God’s Dog

 
 
 
Yesterday I had the privilege of performing a monologue that I wrote for Father’s Day service. I will have to say though that this was the one skit that I was the most nervous about because of who I was working with. Esme’, our Boxer, made her stage debut and I will have to say that she not only stole the spotlight but also helped to drive home the visual point of God’s unconditional love. It was a privilege to be used in conjunction with our Pastor’s sermon for such an important message. 
Below is my monologue and pictures from the skit. Enjoy!

Esme's first acting debut! Broadway here we come!

They say a dog is man’s best friend.  Well if that is the case, then this is mine. This is Esme’. She is a 7-month-old Boxer and a few months ago we made the decision to bring her into our home. But most people wouldn’t have chosen her because she is, well, defective. You can’t see her defect, but it is there. You see Esme’ has the white deaf gene which means she is deaf. It happens when a Boxer is born white and with one or two blue eyes.  Some breeders will even put a white pup to sleep at birth, knowing that it may carry the deaf gene and is therefore considered defective and difficult to sell. Esme’ was one of the lucky ones, but she was the last in her litter of twelve to find a home. We looked past her defect and saw great potential in her. We made the decision to adopt her and make her a part of our family. She was worth saving.

"She stole the spotlight"

Esme’ is a loyal, affectionate, hilarious, and protective dog and she is growing into her role as guardian of our family. She sleeps at my feet every night and wakes me up with affectionate kisses every morning as if we have been separated for ages.

But the fact of the matter is, she is still just a dog with her own free will and that gets her into trouble all the time. She chases after things she shouldn’t, pulls on her leash instead of letting me lead, she chews things up, she gets into the garbage, takes things that don’t belong to her like food off the counter, and makes messes on the floor that I am left to clean up. And no matter how many times I tell her “no,” she goes through gates and doors that she knows she is not allowed to go through and always finds the trouble I was trying to keep her from on the other side.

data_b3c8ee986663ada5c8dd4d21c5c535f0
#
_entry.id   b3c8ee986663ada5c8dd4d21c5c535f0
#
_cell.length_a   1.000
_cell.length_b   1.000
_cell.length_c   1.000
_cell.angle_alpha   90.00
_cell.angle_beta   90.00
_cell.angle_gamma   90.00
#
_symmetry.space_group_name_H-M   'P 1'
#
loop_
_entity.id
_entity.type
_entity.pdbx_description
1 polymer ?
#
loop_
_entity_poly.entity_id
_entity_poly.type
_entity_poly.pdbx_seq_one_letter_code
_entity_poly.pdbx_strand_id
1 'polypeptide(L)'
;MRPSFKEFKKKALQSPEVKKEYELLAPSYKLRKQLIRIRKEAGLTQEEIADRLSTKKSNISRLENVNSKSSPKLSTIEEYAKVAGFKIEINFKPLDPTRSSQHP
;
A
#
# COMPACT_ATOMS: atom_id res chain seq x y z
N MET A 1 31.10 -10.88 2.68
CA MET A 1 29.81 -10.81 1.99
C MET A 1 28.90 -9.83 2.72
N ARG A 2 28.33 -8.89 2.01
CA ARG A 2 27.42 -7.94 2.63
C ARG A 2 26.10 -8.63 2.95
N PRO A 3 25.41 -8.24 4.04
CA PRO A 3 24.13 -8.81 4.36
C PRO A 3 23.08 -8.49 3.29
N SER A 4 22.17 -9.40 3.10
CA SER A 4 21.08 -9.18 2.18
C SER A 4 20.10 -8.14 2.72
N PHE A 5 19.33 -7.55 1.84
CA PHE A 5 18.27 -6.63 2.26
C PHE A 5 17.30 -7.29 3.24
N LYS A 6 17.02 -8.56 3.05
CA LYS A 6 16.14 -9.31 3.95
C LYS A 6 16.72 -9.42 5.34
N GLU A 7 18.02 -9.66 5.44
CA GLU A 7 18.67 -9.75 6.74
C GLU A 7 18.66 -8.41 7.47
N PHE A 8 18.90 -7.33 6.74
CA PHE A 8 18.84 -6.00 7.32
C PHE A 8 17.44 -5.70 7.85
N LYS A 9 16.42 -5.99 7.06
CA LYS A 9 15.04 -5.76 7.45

"And she loved the camera"

But she is my dog and I love her. And I know that she will come back through that gate as soon as she sees that the grass is not so green and the trouble was not so worth it. She will come to me with her tail between her legs and she will seek my forgiveness. Sometimes I don’t want to give it to her. Sometimes I am so mad that I would rather shut the door and turn off the lights  and pretend that I don’t even own a dog. But I don’t. I will get down on my knees, call her my CRAZY dog, and I will show her grace she doesn’t deserve and welcome her back in. She might be a dog, but she is mine and there isn’t anything that she can do that will make me love her any less. My love for her is unconditional.

 Luke 12:6 says, “Aren’t five sparrows sold for two pennies? Yet not one of them is forgotten in God’s sight… Don’t be afraid; you are worth more than many sparrows.” (For the purpose of not preaching the sermon, I stopped the monologue here. But this is the rest of what I wrote.) I bet if God had a dog He would treat it pretty good. Man, just imagine how He treats His kids.

Think about it. His kids were the defective, flawed, thrown to the curb and He made them His own, changing them from orphan to heir and saving them from certain death.  He never rubs our noses in any of our messes, and He always welcomes us back home when we stray. That is love… pure, unconditional love.

"Good girl...great job!"

 It always happens that when I am preparing a teaching, or in this case a monologue, that God will make sure that I am practicing what I am preaching. This week with Esme’ was no exception. She didn’t want to obey even basic commands. She wanted to do her own thing all week. But the icing on the cake was just before the skit. I needed to keep her hidden before the service so that she would be a surprise on stage. I took her down into the back of the property where our silt pond is. We walked around for a while and she was doing good. So I let go of her leash so that she could do her duty before we went into the church. As soon as I let the leash go, she headed straight into the silt pond and into the mud that was up past her stomach. It was 30 minutes before we took the stage! So I grabbed a friend and we gave her a bath in back of the church with Dawn and the hose. Crazy dog.

It makes me think of how many muddy messes I get myself into and God is always there to help we get out of them. Has He helped you out of any lately?

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